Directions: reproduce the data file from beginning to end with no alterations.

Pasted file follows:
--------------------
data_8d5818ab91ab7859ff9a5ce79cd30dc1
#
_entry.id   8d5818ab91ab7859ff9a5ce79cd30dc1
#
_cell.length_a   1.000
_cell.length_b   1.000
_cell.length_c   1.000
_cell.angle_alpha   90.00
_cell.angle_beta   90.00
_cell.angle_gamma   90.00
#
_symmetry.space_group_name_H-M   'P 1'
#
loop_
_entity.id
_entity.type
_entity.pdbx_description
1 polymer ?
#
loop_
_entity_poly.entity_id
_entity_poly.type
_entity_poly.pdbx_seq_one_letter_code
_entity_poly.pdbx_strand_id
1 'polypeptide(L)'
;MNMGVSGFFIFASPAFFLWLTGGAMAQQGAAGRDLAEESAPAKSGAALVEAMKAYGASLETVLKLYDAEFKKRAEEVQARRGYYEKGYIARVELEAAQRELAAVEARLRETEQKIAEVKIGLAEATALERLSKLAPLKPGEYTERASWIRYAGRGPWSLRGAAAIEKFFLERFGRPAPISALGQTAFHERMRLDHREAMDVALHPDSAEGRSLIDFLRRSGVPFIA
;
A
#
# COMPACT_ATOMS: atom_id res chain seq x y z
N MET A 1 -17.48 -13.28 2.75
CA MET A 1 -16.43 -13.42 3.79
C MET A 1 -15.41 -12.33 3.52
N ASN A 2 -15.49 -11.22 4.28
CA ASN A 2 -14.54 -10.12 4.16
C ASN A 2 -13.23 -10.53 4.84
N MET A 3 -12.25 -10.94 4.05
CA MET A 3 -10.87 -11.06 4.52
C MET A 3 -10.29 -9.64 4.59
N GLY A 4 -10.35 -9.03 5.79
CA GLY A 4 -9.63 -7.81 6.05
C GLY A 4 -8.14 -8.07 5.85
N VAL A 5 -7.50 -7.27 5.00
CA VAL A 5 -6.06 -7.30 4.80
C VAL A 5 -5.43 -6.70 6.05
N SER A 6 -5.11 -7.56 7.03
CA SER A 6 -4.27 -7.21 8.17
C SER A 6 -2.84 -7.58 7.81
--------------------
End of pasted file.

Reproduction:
data_8d5818ab91ab7859ff9a5ce79cd30dc1
#
_entry.id   8d5818ab91ab7859ff9a5ce79cd30dc1
#
_cell.length_a   1.000
_cell.length_b   1.000
_cell.length_c   1.000
_cell.angle_alpha   90.00
_cell.angle_beta   90.00
_cell.angle_gamma   90.00
#
_symmetry.space_group_name_H-M   'P 1'
#
loop_
_entity.id
_entity.type
_entity.pdbx_description
1 polymer ?
#
loop_
_entity_poly.entity_id
_entity_poly.type
_entity_poly.pdbx_seq_one_letter_code
_entity_poly.pdbx_strand_id
1 'polypeptide(L)'
;MNMGVSGFFIFASPAFFLWLTGGAMAQQGAAGRDLAEESAPAKSGAALVEAMKAYGASLETVLKLYDAEFKKRAEEVQARRGYYEKGYIARVELEAAQRELAAVEARLRETEQKIAEVKIGLAEATALERLSKLAPLKPGEYTERASWIRYAGRGPWSLRGAAAIEKFFLERFGRPAPISALGQTAFHERMRLDHREAMDVALHPDSAEGRSLIDFLRRSGVPFIA
;
A
#
# COMPACT_ATOMS: atom_id res chain seq x y z
N MET A 1 -17.48 -13.28 2.75
CA MET A 1 -16.43 -13.42 3.79
C MET A 1 -15.41 -12.33 3.52
N ASN A 2 -15.49 -11.22 4.28
CA ASN A 2 -14.54 -10.12 4.16
C ASN A 2 -13.23 -10.53 4.84
N MET A 3 -12.25 -10.94 4.05
CA MET A 3 -10.87 -11.06 4.52
C MET A 3 -10.29 -9.64 4.59
N GLY A 4 -10.35 -9.03 5.79
CA GLY A 4 -9.63 -7.81 6.05
C GLY A 4 -8.14 -8.07 5.85
N VAL A 5 -7.50 -7.27 5.00
CA VAL A 5 -6.06 -7.30 4.80
C VAL A 5 -5.43 -6.70 6.05
N SER A 6 -5.11 -7.56 7.03
CA SER A 6 -4.27 -7.21 8.17
C SER A 6 -2.84 -7.58 7.81